Silent Spring


Rachel Carson

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Silent Spring Study Guide

Welcome to the LitCharts study guide on Rachel Carson's Silent Spring. Created by the original team behind SparkNotes, LitCharts are the world's best literature guides.

Brief Biography of Rachel Carson

Rachel Carson was an important figure in modern American environmentalism, whose work is sometimes credited with creating the grassroots movement that led to the establishment of the Environmental Protection Agency (EPA). She grew up on a farm in Pennsylvania, and then earned a master’s in zoology from Johns Hopkins University in 1932, while working in research labs to earn money for tuition. When her father’s sudden death left her without the time or funds necessary to continue on to a doctorate, Carson found a job with the U.S. Bureau of Fisheries, later known as the Fish and Wildlife Service. While there, she began writing and published articles in newspapers and magazines. The first books that earned her fame were written on the topic of marine biology. With their success, she was able to quit her job and focus on writing full time, and her interests began to shift more toward conservation. She began work on Silent Spring, her most lasting legacy, in 1958, gathering research and soliciting contributions from major experts. The process of writing the book was slowed by family issues, and then by sickness when Carson was diagnosed with breast cancer. She died of a heart attack two years after its publication, in 1964.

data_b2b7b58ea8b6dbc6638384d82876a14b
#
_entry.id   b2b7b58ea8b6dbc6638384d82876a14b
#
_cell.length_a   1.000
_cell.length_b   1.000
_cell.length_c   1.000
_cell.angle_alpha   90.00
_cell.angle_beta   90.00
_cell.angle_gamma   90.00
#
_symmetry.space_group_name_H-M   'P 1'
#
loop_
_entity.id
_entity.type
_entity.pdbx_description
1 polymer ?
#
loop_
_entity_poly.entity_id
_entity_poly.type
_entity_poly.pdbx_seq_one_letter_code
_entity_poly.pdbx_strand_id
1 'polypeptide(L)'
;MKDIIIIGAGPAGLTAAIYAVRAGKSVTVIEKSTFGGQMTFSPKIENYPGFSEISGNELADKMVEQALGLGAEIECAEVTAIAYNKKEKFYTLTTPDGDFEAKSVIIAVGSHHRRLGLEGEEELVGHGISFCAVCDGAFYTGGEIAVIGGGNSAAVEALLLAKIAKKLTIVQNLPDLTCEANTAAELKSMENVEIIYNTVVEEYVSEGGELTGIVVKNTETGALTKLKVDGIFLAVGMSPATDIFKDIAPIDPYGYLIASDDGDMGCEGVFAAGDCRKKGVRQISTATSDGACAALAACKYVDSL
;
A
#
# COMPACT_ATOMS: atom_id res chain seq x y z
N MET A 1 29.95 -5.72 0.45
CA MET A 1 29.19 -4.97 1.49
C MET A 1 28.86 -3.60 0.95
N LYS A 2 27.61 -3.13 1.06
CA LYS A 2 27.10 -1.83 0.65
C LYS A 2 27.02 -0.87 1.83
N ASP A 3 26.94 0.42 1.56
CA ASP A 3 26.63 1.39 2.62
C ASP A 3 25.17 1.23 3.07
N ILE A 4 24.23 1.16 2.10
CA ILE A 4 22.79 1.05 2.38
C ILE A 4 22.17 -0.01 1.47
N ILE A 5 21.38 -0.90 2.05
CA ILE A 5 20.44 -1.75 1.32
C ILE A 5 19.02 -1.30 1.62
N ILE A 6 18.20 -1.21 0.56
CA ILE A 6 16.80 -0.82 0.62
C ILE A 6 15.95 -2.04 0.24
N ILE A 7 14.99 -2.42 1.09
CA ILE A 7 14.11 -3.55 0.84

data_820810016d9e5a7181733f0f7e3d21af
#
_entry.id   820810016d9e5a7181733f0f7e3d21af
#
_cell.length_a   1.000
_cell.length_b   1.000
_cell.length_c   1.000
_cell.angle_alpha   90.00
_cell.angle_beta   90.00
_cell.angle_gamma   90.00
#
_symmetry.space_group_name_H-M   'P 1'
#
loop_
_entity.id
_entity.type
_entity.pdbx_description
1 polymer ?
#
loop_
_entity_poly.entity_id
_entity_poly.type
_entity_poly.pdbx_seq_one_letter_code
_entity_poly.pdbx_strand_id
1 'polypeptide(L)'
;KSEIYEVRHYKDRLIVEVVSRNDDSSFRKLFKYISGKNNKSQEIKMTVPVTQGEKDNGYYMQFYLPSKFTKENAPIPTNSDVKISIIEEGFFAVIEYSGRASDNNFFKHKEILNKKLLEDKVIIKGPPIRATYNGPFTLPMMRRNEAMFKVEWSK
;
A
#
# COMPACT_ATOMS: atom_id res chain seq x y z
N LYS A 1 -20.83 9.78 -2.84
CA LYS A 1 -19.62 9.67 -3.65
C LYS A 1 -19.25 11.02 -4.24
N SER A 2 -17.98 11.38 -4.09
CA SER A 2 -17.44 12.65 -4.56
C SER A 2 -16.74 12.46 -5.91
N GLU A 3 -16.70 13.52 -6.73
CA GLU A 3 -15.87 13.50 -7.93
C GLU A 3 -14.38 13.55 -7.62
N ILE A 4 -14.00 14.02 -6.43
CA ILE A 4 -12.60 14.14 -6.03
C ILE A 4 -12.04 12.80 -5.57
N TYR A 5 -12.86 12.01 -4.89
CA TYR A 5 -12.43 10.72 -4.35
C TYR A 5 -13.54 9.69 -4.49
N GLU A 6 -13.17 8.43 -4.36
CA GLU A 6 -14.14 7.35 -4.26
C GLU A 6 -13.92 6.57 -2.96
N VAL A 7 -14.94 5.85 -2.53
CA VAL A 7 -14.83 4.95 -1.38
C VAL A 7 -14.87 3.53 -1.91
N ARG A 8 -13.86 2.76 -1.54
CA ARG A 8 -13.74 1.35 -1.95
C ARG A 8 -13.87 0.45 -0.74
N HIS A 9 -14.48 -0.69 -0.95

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Historical Context of Silent Spring

Carson’s decision to report on the dangers of pesticides was a result of a fire ant eradication program in 1957 in which DDT mixed with fuel oil was sprayed on private and public land in Long Island. After its publication, Silent Spring inspired a grassroots political movement that led to the creation of the Environmental Protection Agency in 1970 and a ban on DDT in 1972.

Other Books Related to Silent Spring

Silent Spring is part of a tradition of nature writing that has its American roots in writers like Henry David Thoreau, author of Walden Pond and key figure in the transcendentalist movement, and John Muir, whose popular written accounts of the American West and public campaigning were instrumental in the founding of America’s National Park Service. Her conservationist ideas were prefigured by contemporaries like Aldo Leopold (A Sand County Almanac, 1948), whose work brought public attention to the values of environmentalism.
Key Facts about Silent Spring
  • Full Title: Silent Spring
  • When Written: 1958-1962
  • Where Written: Silver Spring, Maryland
  • When Published: 1962
  • Genre: Environmental Science, Nonfiction
  • Setting: United States
  • Antagonist: Uncontrolled pesticide spraying
  • Point of View: Carson narrates in the first person

Extra Credit for Silent Spring

Influencing Al Gore. Al Gore, former vice president and major spokesperson for public awareness of climate change, cites Rachel Carson’s book as one of the most important reasons that he became involved with environmental interests.

Undersea Love. Carson’s first job as a copywriter with the U.S. Bureau of Fisheries was writing for a short weekly radio broadcast entitled “Romance Under the Waters.”